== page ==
The first aircraft carriers made their appearance in the early years of World War I. These first flattops were improvised affairs built on hulls that had been laid down with other purposes in mind, and it was not until the 1920s that the first purpose-built carriers were launched, but no-one was as yet clear about the role of the carriers and they were largely unloved by the 'battleship admirals' who still believed that their great dreadnoughts were the ultimate capital ships. World War II changed all that. The carrier, and naval aviation, thus emerged into the post-war world as the primary symbol and instrument of seapower; it would play a crucial role in the strategic encirclement of the Soviet Union and enabled western airpower to be rapidly and effectively deployed in areas of conflict as remote as Korea, Vietnam, the Falklands and the Gulf. Kaplan describes the adventure of the young American, British, and Japanese naval aviators in the Second World War. It is an account of their.. Read more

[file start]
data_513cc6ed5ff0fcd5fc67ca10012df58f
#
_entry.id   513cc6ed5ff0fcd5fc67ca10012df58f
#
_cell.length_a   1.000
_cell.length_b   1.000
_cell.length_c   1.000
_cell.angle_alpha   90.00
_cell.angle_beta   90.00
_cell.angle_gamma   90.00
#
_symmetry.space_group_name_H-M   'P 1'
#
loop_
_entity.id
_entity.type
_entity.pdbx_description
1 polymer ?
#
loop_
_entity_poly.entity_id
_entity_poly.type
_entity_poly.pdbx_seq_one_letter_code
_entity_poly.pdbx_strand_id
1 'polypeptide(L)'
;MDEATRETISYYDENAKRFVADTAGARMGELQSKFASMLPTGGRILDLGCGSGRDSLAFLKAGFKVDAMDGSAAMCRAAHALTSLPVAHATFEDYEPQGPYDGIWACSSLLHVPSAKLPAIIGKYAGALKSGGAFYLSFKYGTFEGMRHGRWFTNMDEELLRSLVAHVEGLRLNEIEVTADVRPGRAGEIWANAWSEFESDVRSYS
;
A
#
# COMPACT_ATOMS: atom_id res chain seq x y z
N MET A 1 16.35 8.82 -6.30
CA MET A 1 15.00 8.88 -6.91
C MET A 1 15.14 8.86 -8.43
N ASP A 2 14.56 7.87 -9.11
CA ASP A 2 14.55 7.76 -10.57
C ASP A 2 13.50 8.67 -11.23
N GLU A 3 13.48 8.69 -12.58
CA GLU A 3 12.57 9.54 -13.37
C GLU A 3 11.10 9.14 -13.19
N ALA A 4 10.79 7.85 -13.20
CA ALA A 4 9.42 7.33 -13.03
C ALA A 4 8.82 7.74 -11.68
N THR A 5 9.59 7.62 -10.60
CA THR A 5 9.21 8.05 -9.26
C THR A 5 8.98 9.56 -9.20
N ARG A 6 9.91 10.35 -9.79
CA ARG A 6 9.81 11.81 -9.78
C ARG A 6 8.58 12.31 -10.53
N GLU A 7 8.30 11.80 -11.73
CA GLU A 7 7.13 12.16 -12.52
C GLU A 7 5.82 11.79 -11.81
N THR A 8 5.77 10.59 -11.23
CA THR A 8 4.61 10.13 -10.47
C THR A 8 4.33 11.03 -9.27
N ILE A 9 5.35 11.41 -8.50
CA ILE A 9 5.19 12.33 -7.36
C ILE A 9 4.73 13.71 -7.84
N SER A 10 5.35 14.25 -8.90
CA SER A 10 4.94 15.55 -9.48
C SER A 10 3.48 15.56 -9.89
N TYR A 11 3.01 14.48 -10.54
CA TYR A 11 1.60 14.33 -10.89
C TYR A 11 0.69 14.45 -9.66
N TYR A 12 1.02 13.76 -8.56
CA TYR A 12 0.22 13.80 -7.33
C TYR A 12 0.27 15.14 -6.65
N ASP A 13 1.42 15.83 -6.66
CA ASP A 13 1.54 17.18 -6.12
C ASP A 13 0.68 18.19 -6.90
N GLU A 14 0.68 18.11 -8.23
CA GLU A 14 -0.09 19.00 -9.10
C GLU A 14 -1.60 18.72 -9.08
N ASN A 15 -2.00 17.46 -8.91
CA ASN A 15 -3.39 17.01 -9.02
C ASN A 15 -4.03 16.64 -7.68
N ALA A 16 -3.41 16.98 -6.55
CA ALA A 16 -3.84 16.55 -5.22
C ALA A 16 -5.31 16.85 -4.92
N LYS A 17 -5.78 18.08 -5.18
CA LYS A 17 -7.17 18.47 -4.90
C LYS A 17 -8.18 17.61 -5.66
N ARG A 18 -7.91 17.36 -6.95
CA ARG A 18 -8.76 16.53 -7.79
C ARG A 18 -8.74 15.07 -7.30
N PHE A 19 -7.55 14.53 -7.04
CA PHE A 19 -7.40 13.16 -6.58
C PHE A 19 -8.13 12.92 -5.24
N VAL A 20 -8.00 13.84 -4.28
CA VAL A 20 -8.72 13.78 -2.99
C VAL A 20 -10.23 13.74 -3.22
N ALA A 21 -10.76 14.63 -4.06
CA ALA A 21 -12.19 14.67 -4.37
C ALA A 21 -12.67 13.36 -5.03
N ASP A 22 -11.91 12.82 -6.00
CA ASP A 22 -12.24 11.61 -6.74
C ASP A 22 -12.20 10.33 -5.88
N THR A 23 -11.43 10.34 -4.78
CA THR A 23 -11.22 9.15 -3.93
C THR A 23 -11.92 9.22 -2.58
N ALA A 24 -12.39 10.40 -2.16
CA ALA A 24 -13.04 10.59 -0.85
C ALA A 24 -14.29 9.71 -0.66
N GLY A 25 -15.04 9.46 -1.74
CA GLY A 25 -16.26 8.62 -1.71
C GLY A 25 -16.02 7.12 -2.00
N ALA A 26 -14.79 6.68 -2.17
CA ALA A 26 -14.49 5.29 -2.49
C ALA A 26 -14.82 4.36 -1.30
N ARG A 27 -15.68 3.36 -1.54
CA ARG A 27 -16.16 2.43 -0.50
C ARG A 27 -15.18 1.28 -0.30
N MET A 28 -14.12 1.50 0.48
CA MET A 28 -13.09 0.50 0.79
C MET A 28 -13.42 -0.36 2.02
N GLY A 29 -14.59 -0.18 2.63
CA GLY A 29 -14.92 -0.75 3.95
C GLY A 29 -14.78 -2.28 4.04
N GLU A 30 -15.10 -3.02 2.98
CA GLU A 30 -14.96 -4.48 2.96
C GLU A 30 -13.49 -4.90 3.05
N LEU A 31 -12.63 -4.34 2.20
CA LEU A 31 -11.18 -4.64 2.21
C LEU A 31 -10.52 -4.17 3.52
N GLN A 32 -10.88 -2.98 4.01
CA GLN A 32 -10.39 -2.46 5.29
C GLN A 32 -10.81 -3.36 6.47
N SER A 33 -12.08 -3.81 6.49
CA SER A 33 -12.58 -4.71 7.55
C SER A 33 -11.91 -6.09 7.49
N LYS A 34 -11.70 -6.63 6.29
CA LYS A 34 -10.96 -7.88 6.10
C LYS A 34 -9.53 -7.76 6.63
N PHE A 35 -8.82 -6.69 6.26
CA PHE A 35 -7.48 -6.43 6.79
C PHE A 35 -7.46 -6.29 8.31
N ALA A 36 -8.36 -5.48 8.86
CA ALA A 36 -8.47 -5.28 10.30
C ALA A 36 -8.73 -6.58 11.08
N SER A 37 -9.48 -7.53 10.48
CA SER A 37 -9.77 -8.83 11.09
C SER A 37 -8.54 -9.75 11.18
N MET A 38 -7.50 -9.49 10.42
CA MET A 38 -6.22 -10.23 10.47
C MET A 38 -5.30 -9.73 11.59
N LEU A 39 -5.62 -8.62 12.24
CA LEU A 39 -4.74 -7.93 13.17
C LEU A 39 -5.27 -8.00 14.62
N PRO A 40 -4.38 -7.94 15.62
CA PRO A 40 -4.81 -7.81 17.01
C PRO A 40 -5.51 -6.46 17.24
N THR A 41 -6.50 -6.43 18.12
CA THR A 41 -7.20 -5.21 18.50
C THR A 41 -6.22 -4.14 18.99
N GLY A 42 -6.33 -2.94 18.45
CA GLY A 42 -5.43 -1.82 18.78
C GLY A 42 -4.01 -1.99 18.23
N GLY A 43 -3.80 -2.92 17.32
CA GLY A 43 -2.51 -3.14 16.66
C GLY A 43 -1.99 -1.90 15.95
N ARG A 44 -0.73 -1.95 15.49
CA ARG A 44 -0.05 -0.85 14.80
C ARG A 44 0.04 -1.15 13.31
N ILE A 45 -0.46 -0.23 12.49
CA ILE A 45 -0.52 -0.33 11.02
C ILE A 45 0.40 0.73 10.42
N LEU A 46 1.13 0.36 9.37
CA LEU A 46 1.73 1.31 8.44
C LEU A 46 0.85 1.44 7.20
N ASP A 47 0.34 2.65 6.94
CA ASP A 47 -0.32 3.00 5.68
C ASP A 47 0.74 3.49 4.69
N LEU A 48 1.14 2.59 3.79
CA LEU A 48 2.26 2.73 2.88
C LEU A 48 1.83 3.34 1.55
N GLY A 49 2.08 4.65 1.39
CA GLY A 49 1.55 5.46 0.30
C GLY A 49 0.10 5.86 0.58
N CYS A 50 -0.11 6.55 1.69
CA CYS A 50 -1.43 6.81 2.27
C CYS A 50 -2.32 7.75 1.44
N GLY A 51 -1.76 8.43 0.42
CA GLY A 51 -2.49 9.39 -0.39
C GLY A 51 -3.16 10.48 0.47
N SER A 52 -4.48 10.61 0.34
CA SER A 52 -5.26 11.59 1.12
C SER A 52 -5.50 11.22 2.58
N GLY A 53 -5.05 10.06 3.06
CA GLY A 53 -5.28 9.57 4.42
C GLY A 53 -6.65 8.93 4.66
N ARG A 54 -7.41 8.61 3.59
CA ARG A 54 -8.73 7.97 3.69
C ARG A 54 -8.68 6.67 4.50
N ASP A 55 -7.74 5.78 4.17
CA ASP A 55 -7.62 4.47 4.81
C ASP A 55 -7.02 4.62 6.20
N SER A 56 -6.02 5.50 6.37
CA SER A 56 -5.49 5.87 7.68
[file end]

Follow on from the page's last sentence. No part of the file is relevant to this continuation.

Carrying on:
The Pegasus Archive
A potted history of carrier warfare from the development of naval aviation between the two world wars of the last century to the Japanese Surrender. Based on secondary sources, but well-written in sparkling style, ‘Carriers at War’ is an excellent addition to the bibliography- and very useful primer on the subject of naval aviation.
Warships International Fleet Review